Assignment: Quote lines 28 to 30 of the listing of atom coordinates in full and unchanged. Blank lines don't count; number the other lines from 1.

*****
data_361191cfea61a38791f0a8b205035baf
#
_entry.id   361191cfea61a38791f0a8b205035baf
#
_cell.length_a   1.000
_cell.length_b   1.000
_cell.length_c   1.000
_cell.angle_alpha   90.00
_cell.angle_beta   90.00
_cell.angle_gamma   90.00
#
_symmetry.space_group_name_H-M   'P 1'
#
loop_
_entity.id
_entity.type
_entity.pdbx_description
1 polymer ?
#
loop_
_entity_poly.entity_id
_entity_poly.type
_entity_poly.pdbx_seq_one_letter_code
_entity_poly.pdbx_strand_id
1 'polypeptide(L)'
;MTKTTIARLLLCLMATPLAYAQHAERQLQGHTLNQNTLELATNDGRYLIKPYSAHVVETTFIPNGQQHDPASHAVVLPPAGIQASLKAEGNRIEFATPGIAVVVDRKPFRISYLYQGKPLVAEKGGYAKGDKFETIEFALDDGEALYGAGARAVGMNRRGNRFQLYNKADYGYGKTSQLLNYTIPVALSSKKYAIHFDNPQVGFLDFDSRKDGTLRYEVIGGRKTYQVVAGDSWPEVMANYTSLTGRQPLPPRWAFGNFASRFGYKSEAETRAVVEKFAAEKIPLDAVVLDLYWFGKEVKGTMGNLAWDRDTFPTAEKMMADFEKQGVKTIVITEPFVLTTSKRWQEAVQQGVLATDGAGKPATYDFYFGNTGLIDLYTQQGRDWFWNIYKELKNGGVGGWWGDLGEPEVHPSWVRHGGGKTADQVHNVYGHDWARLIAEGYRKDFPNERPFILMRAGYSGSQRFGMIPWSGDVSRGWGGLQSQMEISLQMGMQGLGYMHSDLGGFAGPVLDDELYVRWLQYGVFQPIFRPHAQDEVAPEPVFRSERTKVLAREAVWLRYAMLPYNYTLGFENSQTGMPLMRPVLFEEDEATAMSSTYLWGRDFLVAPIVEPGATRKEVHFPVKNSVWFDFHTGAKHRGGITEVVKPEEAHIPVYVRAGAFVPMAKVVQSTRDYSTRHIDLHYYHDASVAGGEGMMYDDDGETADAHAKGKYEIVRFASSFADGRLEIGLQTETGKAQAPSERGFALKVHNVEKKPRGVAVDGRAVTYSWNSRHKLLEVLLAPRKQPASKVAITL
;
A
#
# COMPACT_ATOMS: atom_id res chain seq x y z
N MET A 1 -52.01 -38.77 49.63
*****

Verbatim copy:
A
#
# COMPACT_ATOMS: atom_id res chain seq x y z